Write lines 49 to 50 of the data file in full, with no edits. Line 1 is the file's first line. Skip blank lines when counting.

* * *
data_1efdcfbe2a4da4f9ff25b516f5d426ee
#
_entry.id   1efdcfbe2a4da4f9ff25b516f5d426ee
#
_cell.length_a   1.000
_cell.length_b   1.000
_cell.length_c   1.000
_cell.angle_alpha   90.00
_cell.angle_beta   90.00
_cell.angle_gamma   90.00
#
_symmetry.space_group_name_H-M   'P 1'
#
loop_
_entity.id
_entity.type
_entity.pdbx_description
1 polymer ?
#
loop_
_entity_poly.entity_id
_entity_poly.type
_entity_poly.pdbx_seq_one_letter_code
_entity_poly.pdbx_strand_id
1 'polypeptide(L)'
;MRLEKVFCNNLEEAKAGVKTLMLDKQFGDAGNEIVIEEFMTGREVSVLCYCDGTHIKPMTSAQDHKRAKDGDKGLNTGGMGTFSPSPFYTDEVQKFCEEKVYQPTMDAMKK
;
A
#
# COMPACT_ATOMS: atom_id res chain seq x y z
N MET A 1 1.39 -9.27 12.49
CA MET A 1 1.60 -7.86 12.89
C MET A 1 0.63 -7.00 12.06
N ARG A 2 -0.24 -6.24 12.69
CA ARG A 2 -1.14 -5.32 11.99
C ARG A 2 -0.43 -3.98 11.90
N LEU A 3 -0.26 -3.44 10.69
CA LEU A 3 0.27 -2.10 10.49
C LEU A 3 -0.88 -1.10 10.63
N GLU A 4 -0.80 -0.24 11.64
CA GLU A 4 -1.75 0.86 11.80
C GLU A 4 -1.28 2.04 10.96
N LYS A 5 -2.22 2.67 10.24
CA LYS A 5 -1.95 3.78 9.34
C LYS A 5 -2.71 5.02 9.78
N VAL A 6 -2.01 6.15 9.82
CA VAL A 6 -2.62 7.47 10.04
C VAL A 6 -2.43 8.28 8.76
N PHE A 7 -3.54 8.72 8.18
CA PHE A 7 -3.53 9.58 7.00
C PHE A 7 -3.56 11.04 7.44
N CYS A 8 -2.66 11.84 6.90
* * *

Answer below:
N PHE A 7 -3.54 8.72 8.18
CA PHE A 7 -3.53 9.58 7.00